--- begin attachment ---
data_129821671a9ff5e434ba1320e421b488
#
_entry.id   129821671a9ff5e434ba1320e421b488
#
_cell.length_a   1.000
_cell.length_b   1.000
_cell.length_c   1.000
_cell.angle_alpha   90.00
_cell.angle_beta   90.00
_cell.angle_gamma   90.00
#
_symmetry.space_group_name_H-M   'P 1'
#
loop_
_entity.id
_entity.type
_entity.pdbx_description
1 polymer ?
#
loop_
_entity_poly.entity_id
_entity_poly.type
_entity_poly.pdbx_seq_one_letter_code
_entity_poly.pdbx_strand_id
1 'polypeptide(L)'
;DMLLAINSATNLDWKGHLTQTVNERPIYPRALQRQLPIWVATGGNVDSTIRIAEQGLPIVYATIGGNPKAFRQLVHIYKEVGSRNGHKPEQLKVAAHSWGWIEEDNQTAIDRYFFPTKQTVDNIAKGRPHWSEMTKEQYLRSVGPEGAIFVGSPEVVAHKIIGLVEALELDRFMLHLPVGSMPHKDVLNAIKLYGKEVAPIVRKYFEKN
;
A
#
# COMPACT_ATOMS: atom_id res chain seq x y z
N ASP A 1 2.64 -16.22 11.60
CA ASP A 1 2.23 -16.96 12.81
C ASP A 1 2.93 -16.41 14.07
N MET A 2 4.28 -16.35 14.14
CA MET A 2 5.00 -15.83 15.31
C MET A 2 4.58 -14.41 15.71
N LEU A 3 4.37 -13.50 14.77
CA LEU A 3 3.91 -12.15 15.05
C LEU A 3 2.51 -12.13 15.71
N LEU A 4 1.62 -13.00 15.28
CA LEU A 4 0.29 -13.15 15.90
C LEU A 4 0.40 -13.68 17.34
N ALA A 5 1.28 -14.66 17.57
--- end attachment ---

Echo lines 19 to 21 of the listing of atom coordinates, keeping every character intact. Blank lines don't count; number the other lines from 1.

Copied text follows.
#
loop_
_entity_poly.entity_id